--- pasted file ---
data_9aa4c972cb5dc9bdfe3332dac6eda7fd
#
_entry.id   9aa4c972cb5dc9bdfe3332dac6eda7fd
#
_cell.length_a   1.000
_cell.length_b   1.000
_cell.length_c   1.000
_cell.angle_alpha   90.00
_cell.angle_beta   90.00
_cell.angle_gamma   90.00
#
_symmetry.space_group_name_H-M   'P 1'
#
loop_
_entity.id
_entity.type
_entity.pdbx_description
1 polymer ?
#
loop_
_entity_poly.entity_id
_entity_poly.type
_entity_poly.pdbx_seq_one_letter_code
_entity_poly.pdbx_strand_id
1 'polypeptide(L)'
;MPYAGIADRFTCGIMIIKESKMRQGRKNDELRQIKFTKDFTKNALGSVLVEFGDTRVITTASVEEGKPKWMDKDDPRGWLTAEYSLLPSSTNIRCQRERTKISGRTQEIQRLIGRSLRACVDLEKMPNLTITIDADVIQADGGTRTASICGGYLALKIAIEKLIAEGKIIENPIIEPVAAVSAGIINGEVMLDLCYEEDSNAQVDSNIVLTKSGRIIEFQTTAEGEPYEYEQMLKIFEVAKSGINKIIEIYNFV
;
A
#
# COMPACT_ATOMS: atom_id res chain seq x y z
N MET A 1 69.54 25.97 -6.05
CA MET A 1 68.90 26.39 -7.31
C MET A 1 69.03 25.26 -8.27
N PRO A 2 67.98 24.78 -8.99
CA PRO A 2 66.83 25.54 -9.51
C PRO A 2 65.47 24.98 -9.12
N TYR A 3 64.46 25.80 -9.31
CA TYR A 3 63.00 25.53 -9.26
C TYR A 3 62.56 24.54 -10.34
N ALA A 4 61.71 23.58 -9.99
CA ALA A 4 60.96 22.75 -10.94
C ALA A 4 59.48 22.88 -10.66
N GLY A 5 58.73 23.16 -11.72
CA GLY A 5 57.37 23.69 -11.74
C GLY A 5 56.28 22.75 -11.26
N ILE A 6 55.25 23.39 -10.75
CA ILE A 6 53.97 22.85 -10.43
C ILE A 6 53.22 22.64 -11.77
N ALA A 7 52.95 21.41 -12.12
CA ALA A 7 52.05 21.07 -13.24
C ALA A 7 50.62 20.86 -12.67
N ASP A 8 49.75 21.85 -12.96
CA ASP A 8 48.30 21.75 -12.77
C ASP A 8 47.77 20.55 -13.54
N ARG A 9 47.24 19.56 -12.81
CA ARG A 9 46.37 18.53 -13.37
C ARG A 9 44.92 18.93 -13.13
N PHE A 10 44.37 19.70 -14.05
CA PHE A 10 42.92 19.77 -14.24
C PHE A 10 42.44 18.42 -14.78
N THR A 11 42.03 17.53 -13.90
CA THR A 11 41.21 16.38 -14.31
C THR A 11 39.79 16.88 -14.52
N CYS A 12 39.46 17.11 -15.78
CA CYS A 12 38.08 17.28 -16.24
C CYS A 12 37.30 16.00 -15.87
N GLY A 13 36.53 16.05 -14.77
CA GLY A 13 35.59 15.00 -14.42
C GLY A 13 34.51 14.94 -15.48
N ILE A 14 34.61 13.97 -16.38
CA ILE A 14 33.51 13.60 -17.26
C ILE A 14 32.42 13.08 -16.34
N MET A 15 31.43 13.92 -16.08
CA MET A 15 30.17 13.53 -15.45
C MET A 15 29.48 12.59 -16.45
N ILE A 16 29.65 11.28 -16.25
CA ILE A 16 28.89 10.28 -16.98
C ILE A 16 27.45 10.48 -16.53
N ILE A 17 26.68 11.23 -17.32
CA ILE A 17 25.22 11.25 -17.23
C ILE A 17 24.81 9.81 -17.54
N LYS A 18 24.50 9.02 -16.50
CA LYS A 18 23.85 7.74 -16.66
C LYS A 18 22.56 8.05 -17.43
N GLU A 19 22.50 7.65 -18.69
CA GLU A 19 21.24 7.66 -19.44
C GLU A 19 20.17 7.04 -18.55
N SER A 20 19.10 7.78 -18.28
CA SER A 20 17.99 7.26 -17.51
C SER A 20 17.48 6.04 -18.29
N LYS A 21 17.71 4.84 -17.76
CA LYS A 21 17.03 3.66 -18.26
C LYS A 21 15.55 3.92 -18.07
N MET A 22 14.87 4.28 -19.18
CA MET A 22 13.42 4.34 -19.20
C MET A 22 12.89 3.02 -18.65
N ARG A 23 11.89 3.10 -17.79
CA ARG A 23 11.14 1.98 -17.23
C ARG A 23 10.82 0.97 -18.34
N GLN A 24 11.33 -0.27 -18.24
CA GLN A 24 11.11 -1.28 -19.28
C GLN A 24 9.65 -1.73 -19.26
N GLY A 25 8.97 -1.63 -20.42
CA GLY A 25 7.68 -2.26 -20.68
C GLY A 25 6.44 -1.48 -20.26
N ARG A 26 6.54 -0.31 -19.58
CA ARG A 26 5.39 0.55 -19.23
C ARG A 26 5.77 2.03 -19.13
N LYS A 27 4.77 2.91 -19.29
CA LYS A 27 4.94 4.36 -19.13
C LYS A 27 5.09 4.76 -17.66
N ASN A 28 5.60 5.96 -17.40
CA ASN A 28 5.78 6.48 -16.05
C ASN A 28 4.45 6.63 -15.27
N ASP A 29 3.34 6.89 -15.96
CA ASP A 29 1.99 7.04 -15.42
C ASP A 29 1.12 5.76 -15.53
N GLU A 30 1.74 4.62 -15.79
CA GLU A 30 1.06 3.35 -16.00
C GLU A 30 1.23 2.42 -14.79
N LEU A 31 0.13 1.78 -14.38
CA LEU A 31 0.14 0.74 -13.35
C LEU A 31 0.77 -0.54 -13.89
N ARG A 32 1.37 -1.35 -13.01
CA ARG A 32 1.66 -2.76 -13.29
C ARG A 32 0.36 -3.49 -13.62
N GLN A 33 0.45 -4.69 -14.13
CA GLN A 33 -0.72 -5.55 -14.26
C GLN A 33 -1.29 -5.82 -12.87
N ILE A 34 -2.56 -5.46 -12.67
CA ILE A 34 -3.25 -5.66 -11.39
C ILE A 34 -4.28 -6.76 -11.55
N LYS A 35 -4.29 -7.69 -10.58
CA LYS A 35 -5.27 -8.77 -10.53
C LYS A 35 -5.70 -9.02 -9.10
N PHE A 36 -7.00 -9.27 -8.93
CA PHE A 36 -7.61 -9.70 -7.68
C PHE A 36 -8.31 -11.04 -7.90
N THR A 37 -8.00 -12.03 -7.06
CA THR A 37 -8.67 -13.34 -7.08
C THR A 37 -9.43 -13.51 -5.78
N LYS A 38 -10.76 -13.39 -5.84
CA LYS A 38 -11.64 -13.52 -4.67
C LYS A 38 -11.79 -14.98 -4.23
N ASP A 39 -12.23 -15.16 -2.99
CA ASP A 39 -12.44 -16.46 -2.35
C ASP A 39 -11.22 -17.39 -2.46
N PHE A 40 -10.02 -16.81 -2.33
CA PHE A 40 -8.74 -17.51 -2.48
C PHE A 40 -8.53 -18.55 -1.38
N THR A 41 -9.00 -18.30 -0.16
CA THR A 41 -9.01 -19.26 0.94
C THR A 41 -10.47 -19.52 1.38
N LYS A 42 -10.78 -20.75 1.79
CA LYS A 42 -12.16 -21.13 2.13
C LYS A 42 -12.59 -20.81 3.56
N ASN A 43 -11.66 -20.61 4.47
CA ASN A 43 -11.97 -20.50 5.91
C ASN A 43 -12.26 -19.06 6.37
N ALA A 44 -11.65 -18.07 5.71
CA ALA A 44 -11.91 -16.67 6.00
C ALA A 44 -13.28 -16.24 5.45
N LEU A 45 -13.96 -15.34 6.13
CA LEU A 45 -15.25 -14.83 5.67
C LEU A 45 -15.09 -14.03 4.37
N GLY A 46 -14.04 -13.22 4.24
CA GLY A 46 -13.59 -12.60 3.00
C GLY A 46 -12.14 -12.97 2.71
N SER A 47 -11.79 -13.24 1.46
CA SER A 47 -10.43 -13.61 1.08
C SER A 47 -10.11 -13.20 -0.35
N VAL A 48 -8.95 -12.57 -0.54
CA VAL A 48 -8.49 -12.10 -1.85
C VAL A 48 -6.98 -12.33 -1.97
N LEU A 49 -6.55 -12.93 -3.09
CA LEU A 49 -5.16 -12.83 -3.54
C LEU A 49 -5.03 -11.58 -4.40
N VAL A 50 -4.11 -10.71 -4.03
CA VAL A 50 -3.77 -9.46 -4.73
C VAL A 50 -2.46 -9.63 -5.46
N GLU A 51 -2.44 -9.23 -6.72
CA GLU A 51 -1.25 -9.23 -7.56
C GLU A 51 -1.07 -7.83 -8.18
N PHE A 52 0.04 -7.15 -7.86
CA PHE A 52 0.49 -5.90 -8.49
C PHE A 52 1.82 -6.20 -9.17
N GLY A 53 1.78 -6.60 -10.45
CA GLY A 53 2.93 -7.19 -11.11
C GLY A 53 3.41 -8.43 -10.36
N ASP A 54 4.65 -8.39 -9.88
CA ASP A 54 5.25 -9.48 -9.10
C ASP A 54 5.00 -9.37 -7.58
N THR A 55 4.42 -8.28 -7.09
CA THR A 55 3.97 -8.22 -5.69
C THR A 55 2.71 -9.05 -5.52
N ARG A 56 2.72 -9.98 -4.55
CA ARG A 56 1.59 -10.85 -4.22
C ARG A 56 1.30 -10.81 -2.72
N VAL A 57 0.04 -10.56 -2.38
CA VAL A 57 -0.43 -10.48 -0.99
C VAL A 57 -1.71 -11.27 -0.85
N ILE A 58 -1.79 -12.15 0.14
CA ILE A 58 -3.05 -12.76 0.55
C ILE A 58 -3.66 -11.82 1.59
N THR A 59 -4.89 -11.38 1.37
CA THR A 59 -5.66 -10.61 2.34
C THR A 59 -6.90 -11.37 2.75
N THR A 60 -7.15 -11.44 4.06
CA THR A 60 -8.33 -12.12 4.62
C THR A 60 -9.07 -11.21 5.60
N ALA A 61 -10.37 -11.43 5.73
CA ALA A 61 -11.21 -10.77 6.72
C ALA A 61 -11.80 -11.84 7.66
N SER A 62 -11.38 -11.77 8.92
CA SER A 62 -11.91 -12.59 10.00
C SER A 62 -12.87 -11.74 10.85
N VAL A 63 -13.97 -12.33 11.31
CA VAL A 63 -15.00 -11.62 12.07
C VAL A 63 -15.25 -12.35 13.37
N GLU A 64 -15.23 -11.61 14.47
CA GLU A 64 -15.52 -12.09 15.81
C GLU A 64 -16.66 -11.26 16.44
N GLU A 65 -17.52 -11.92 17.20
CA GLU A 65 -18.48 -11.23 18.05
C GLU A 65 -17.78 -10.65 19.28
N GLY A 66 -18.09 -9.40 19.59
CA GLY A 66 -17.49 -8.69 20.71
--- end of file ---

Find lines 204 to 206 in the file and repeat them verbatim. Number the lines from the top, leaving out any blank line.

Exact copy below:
C ILE A 58 -3.66 -11.82 1.59
N THR A 59 -4.89 -11.38 1.37
CA THR A 59 -5.66 -10.61 2.34